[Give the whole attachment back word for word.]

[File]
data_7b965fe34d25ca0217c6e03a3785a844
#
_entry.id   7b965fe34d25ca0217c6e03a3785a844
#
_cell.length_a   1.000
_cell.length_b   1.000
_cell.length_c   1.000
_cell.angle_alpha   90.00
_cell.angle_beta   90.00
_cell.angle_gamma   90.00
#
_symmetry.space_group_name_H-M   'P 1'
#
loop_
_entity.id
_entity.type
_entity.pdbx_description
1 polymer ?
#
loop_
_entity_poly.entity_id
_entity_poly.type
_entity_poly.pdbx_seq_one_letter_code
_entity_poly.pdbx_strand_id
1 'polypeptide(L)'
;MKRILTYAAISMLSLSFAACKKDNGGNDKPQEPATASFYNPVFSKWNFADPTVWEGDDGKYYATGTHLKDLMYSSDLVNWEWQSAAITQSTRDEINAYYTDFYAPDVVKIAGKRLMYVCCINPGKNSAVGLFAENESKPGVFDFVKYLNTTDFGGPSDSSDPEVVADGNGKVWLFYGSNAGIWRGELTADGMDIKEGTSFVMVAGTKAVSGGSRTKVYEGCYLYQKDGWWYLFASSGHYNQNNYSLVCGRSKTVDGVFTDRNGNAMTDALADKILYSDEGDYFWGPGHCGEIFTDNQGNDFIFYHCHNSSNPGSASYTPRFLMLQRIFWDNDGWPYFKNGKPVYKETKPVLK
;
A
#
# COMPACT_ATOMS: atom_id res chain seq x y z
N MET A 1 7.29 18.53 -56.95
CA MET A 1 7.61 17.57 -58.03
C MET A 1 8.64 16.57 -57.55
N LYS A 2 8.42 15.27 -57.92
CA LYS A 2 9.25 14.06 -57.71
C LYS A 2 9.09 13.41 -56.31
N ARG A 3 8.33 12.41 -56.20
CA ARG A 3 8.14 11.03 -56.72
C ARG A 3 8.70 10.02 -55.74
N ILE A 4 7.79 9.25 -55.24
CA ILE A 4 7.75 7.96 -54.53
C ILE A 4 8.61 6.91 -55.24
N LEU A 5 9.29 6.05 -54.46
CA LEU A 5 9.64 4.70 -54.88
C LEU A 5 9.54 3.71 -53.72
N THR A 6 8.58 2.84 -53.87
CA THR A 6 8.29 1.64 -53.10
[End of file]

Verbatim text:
data_7b965fe34d25ca0217c6e03a3785a844
#
_entry.id   7b965fe34d25ca0217c6e03a3785a844
#
_cell.length_a   1.000
_cell.length_b   1.000
_cell.length_c   1.000
_cell.angle_alpha   90.00
_cell.angle_beta   90.00
_cell.angle_gamma   90.00
#
_symmetry.space_group_name_H-M   'P 1'
#
loop_
_entity.id
_entity.type
_entity.pdbx_description
1 polymer ?
#
loop_
_entity_poly.entity_id
_entity_poly.type
_entity_poly.pdbx_seq_one_letter_code
_entity_poly.pdbx_strand_id
1 'polypeptide(L)'
;MKRILTYAAISMLSLSFAACKKDNGGNDKPQEPATASFYNPVFSKWNFADPTVWEGDDGKYYATGTHLKDLMYSSDLVNWEWQSAAITQSTRDEINAYYTDFYAPDVVKIAGKRLMYVCCINPGKNSAVGLFAENESKPGVFDFVKYLNTTDFGGPSDSSDPEVVADGNGKVWLFYGSNAGIWRGELTADGMDIKEGTSFVMVAGTKAVSGGSRTKVYEGCYLYQKDGWWYLFASSGHYNQNNYSLVCGRSKTVDGVFTDRNGNAMTDALADKILYSDEGDYFWGPGHCGEIFTDNQGNDFIFYHCHNSSNPGSASYTPRFLMLQRIFWDNDGWPYFKNGKPVYKETKPVLK
;
A
#
# COMPACT_ATOMS: atom_id res chain seq x y z
N MET A 1 7.29 18.53 -56.95
CA MET A 1 7.61 17.57 -58.03
C MET A 1 8.64 16.57 -57.55
N LYS A 2 8.42 15.27 -57.92
CA LYS A 2 9.25 14.06 -57.71
C LYS A 2 9.09 13.41 -56.31
N ARG A 3 8.33 12.41 -56.20
CA ARG A 3 8.14 11.03 -56.72
C ARG A 3 8.70 10.02 -55.74
N ILE A 4 7.79 9.25 -55.24
CA ILE A 4 7.75 7.96 -54.53
C ILE A 4 8.61 6.91 -55.24
N LEU A 5 9.29 6.05 -54.46
CA LEU A 5 9.64 4.70 -54.88
C LEU A 5 9.54 3.71 -53.72
N THR A 6 8.58 2.84 -53.87
CA THR A 6 8.29 1.64 -53.10